Privet from Kyiv,
It takes 24 hours by bus to get to Kyiv from Prague. I was lucky — our bus was half empty and all passengers had two seats and some even had four seats as I did. This was great as it meant I could stretch my legs across the aisle and sleep all night. Well, almost all night. A passenger in front of me reclined his seat as far back as he could so I was fully pinned to my seat in rather unpleasant proximity to the man’s sniffing. I cursed the one who invented reclining seats and believe they may be the cruellest innovation ever invented for travel in comfort.
I politely asked man if he could put his seat back and he screamed back to me that he can do whatever he wants and strangely enough, only when he realized I was not Ukrainian he moved his seat back to a normal position.
I went to Ukraine by bus last year and all the passengers were polite and friendly. Something seems to have changed. The New Year’s Eve celebration on Maidan Nezalezhnosti in Kyiv had an entirely different tone than the last year when people were dancing, singing and enjoying themselves. This year they stayed quietly on the square, opening their sparkling wine and sipping quietly. No one applauded when the Ukrainian president, Victor Yanukovich, gave his New Year’s speech and no one seemed excited. The spirit rose a bit when the fireworks started and occasionally someone cried out happily in response to the lights and explosion.
One positive thing was that the weather was good – the thermometer was on zero. It seems to me that freezing weather in Ukraine is reserved for presidential elections and revolutions. The weather was great all week and on Maidan Nezalezhnosti (Independence Square) Ded Morozes (Grandfathers Frost), Snegurachkas (Snow Maidens), Zajchiky (Bunnies) and figures form different fairy tales encouraged passers-by to take photographs with them. They wanted Hryvnas 30 (USD 3.50). Children could ride on a Merry-go-round or in carnival trains for free. Or they could persuade their parents to pay for pony rides. Those parents who couldn’t afford any of the attractions at least bought a balloon or inflatable toy for their child for 10 Hryvnas.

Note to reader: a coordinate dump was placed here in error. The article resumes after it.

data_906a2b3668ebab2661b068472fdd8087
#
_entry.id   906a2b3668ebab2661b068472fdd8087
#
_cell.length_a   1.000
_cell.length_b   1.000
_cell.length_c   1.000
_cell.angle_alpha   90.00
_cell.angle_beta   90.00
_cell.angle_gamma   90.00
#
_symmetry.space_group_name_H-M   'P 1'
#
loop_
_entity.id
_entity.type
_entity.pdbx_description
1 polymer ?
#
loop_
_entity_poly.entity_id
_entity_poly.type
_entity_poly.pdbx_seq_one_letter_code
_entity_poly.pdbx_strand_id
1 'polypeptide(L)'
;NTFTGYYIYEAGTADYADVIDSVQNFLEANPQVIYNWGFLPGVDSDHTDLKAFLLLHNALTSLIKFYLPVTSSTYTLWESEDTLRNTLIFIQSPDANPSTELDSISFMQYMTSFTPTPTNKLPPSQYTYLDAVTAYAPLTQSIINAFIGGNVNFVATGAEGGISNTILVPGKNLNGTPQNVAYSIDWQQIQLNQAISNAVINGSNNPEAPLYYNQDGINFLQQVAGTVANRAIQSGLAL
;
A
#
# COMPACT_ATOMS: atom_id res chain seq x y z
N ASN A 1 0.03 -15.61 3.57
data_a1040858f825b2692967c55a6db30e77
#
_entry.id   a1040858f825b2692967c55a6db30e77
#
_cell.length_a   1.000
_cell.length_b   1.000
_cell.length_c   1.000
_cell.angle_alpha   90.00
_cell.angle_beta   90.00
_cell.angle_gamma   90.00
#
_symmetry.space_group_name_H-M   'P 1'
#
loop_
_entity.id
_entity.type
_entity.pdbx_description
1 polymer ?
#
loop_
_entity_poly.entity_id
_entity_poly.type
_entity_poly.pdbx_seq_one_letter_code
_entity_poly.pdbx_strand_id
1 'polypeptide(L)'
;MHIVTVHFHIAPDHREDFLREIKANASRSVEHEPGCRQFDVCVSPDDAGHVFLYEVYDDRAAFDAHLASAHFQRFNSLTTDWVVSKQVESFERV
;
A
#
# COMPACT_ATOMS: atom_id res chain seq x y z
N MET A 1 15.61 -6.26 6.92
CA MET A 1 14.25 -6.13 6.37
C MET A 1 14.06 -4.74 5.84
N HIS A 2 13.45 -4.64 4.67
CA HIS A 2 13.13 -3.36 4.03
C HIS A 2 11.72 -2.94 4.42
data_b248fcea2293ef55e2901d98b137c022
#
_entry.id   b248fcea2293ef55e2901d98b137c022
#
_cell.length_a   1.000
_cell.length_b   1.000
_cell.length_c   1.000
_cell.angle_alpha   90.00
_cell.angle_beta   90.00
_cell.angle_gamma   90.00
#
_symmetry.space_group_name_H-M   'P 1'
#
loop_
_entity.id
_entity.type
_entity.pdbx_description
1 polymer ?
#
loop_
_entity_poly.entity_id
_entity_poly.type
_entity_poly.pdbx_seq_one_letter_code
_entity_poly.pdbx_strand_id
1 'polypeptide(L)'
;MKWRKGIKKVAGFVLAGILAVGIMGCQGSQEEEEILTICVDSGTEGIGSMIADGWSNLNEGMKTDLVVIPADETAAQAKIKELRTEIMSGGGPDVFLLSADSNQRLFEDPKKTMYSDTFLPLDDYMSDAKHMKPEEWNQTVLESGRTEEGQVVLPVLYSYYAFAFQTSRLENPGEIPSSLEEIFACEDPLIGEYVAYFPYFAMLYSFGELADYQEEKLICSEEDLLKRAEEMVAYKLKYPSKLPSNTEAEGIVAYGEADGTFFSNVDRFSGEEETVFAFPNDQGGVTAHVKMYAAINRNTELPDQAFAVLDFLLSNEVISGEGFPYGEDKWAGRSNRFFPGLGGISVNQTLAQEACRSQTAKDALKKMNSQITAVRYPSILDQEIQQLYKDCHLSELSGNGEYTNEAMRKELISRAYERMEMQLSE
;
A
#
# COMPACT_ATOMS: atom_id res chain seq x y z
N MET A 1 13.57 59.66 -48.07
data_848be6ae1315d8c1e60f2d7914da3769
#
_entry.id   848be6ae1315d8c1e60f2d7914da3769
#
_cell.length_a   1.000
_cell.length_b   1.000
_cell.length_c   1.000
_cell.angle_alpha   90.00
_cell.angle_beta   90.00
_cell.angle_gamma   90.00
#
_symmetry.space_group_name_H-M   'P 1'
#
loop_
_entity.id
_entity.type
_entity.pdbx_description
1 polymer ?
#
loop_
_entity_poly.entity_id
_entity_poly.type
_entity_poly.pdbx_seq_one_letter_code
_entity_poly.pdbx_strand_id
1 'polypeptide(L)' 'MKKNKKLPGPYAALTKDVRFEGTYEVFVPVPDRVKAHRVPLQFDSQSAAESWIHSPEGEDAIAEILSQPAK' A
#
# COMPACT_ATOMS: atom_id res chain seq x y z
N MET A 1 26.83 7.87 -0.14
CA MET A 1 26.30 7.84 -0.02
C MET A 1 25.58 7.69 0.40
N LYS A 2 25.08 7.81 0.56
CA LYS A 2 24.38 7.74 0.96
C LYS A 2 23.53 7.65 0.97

On Maidan Nezalezhnosti the Christmas celebration was in full speed and in the metro underpass babushkas made the best of the holiday as well. More passers-by meant more chances to collect money for their medications. Others were also begging, such as a veteran from the Afghan-Russian war who asked me for money for alcohol. When I asked him about the war, he cried.
Not everyone was there with extended hands — some babushkas played the violin while others were singing. Some were selling Ukrainian’s art crafts and souvenirs.
There was a demonstration in front of the Pechersky district court of Kyiv on January 5th where a criminal case has been opened against former Ukrainian Interior Minister, Yuriy Lutsenko. Yanukovich promised he will fight the misuse of power and impunity among members of the State apparatus. But it seems that criminal prosecutions are aimed exclusively at members of the opposition political parties.
About one thousand demonstrators, mostly pensioners, came to “support” Lutsenko. They held banners with slogans like “Today Lutsenko tomorrow you”, “We want fair court of law”. But these demonstrators were paid. They received about 30 -50 Hryvnas and the person who finds them received 30 Hryvnas and 5 Hryvnas more for each person he brought to the demonstration. Further, the organizer was paid 100 or even more Hrivnyas. Surprised? Don’t be, it’s normal in the Ukraine.
It was very cold this day with the therometer dropping to well below 0. The trial started at eleven in the morning and finished at about two afternon. While it was finished for Lutsenko at least that day, the demonstraters had to wait until six o’clock in the evening to collect their pay. The leader of the Batkivschyna Party and former Ukrainian Prime Minister, Yulia Tymoshenko, also came to support Lutsenko. She was not outside with the babushkas, of course. And it was probably she who paid these demonstrators. Surprised again? Don’t be, this is normal in Ukraine.
Maybe the young generation can change things; maybe the young generation will be more honest. But for now, it seems they are busy with something else.